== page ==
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Convergent recombination shapes the clonotypic landscape of the naive T-cell repertoire

Human Immunology Section, Vaccine Research Center, National Institute of Allergy and Infectious Diseases, National Institutes of Health, Bethesda, MD 20892, USA.
Proceedings of the National Academy of Sciences (Impact Factor: 9.81). 10/2010; 107(45):19414-9. DOI: 10.1073/pnas.1010586107
Source: PubMed

ABSTRACT Adaptive T-cell immunity relies on the recruitment of antigen-specific clonotypes, each defined by the expression of a distinct T-cell receptor (TCR), from an array of naïve T-cell precursors. Despite the enormous clonotypic diversity that resides within the naïve T-cell pool, interindividual sharing of TCR sequences has been observed within mobilized T-cell responses specific for certain peptide-major histocompatibility complex (pMHC) antigens. The mechanisms that underlie this phenomenon have not been fully elucidated, however. A mechanism of convergent recombination has been proposed to account for the occurrence of shared, or "public," TCRs in specific memory T-cell populations. According to this model, TCR sharing between individuals is directly related to TCR production frequency; this, in turn, is determined on a probabilistic basis by the relative generation efficiency of particular nucleotide and amino acid sequences during the recombination process. Here, we tested the key predictions of convergent recombination in a comprehensive evaluation of the naïve CD8(+) TCRβ repertoire in mice. Within defined segments of the naïve CD8(+) T-cell repertoire, TCRβ sequences with convergent features were (i) present at higher copy numbers within individual mice and (ii) shared between individual mice. Thus, the naïve CD8(+) T-cell repertoire is not flat, but comprises a hierarchy of recurrence rates for individual clonotypes that is determined by relative production frequencies. These findings provide a framework for understanding the early mobilization of public CD8(+) T-cell clonotypes, which can exert profound biological effects during acute infectious processes.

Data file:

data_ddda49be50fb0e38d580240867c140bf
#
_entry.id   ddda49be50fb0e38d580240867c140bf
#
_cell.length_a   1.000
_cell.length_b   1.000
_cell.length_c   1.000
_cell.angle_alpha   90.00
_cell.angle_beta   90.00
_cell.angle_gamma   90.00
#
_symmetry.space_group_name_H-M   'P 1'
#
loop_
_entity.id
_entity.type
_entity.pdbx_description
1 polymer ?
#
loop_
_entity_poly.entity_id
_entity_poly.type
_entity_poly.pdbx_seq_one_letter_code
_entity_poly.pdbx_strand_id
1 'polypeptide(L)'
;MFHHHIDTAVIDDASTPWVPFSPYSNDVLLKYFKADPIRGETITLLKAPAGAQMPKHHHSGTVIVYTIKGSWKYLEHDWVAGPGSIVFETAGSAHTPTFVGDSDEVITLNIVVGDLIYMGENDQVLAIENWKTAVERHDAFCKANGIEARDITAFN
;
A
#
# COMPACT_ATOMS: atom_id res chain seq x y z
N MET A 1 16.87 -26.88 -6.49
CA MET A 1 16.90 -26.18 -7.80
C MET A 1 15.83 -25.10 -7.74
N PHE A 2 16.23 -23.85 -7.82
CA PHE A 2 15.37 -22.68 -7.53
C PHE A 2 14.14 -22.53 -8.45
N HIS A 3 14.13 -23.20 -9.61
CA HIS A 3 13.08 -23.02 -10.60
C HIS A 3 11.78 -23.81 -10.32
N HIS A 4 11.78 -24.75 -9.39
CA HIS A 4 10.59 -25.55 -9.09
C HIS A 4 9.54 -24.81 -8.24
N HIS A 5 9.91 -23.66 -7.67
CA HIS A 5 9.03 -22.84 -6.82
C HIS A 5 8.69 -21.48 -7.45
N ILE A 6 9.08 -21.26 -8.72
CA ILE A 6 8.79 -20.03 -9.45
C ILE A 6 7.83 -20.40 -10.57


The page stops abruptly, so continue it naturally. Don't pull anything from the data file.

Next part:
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Available from: Miles P Davenport, Aug 01, 2014
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    • "Public sequences have a very high level of convergent recombination Previous studies reported that public TCRs manifest a higher level of convergent recombination (Venturi et al. 2006, 2011; Quigley et al. 2010; Li et al. 2012). Our analysis of a large number of individuals revealed a continuous trend; increased sharing was associated with a gradual increase in the mean degree of convergent recombination (Fig. 2A); private CDR3 aa sequences were encoded on average by one nt sequence, the public sequences were encoded by 34.5 nt sequences on average. "
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    • "acid multiple sequence alignment . We observed that the center of the TRBD is more conserved than the flanking regions . This could be explained by nucleotide nibbling ( Murphy et al . 2007 ) , though the bias for calling TRBD gene segments cannot be fully ruled out . Regardless , this is consistent with previous reports ( Freeman et al . , 2009 ; Quigley et al . , 2010 ) ."
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    Protein & Cell 05/2014; 5(8). DOI:10.1007/s13238-014-0060-1 · 2.85 Impact Factor
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    • "quences make up a " public " repertoire common to many individuals, formed through convergent evolution or a common source. However, it is also possible that these common sequences are just statistically more frequent, and are likely to be randomly recombined in two individuals independently, as previously discussed by Venturi et al. [6] [7] [21]. In other words, public sequences could just be chance events. "
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